Just as the Commerce Commission's building sector probe begins, 28 per cent price rises in products for residential and commercial work are being clocked.
The Eboss Q4 construction supply chain update found 16 per cent rises in the past three months.
But participants forecast a further 12 per cent rise in the next half-year, resulting in a compound 28 per cent.
On November 22, the Commerce Commission said it was undertaking a market study of factors that may affect competition for the supply or acquisition of key products defined as foundations, flooring, roof, structural and non-structural walls and insulation.
A draft report is due next July and a final report by December.
The Eboss survey questioned 219 suppliers in major residential and commercial construction product categories about logistics, prices, transport, shipping, operating in a global market and lead times.
"Following a higher than anticipated 16 per cent increase in material costs over the last three months, building suppliers are estimating a further 12 per cent increase in the cost of their materials over the next six months," the survey found.
Matthew Duder, Eboss managing director, said the future cost of materials was unknown.
"Builders have an increasingly difficult job when it comes to pricing build contracts."
Many suppliers think architects and builders are taking on unsustainable amounts of work.
The number of dwelling consents in New Zealand is at an all-time high, with Branz forecasting new residential building consents to stay at record levels of more than 40,000 new homes for the next four years.
The survey found 82 per cent of suppliers are having problems keeping pace with the market, 83 per cent say freight is a key problem and 98 per cent say the cost to buy materials from overseas has increased in the past six months.
Increased global demand for building products is hurting them, 87 per cent have increased costs in the last six months. Only 13 per cent report that they haven't made any changes to costs but 83 per cent expect further cost rises in the next six months.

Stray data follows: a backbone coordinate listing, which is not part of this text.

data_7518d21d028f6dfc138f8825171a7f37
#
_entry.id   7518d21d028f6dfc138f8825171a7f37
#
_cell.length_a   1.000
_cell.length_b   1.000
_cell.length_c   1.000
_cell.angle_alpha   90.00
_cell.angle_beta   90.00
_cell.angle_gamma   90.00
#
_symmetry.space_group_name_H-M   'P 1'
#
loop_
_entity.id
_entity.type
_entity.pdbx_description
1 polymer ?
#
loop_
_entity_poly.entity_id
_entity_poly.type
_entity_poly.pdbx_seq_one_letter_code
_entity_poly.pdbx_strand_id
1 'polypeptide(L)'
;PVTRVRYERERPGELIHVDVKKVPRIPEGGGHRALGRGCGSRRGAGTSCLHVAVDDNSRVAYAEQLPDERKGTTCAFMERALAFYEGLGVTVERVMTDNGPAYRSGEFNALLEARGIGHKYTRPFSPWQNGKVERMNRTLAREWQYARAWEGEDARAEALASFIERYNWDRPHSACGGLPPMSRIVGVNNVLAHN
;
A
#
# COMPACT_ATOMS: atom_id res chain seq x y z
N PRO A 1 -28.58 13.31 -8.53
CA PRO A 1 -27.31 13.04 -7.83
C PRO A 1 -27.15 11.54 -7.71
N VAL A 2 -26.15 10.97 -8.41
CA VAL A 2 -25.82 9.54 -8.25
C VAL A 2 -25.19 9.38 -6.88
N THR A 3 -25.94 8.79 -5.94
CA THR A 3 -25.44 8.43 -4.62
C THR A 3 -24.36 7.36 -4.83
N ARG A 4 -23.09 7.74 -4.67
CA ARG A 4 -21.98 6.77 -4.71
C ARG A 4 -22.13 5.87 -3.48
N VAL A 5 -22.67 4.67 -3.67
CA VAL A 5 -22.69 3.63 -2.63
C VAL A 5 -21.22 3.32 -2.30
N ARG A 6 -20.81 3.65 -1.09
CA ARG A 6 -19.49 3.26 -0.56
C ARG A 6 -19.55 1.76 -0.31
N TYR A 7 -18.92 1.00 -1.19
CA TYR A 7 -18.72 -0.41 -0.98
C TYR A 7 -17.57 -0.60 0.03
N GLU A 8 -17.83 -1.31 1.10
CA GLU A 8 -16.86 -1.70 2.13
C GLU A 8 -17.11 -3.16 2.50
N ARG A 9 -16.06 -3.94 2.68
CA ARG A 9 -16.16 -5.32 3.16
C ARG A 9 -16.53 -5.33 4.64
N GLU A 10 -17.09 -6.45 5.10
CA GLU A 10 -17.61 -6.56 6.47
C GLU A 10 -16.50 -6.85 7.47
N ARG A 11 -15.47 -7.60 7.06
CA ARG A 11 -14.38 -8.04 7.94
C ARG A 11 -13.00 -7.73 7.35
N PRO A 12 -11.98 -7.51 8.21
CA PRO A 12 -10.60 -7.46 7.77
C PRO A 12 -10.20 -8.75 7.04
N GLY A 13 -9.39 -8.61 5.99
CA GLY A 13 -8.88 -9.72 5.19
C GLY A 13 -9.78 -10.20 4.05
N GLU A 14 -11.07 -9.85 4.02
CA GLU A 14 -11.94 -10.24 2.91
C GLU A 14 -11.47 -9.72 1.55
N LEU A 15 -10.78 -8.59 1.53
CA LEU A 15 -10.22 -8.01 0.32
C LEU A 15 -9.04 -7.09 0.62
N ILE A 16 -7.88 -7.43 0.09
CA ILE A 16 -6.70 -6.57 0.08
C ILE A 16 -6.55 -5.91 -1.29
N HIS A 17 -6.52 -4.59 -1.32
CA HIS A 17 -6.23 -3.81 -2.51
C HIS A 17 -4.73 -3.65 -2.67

Around 93 per cent aren't confident they'll be able to pass on the full cost of increases.
Freight issues including increased shipping costs, worldwide shipping issues and delays at ports here were hurting suppliers.
"The number of suppliers experiencing freight issues is still in the majority," Duder said.
"Due to the reduction in direct lines out of China and Europe to New Zealand, there's an increased reliance on Australian ports to get products into New Zealand, so we're heavily reliant on the effectiveness of Sydney, Brisbane and Melbourne ports," he said.
The report identified the main local ports the industry here relies upon and measures lead times for different building product categories.
Products from structure and enclosure categories have long lead times of 10 weeks and 11 weeks on average. A significant number of suppliers in these categories need at least 24 weeks' notice for product ordering.
Eboss said 90 per cent of suppliers were selling imported products or products containing imported components not easily replaced by domestic supply, meaning substitutions for NZ-manufactured products are unlikely to significantly ease the situation.
"The sentiment from two-thirds of suppliers is that they've got very little ability to impact lead times. They're trying to do the best they can, but often they're dealing with forces far greater than they can influence," Duder said.
Yesterday, the Herald reported on major building product supplier Carters writing to customers advising that within the next three months, they'll have to pay more for many items.
One manufacturer's silicone sealant product price will rise 27.5 per cent from February 1, Carters said.
The letter from Carters' national support office on Harris Rd, East Tamaki, named many products and the exact price increases planned.
Timber, fastening systems, polycarbonate roofing, building wraps, underlay, laminated goods and door hardware products are all listed by the national supplier as products that will soon cost more.
"As a supply partner in your business, we wish to give you prior notification of upcoming market-wide price movements affecting various suppliers," Carters wrote.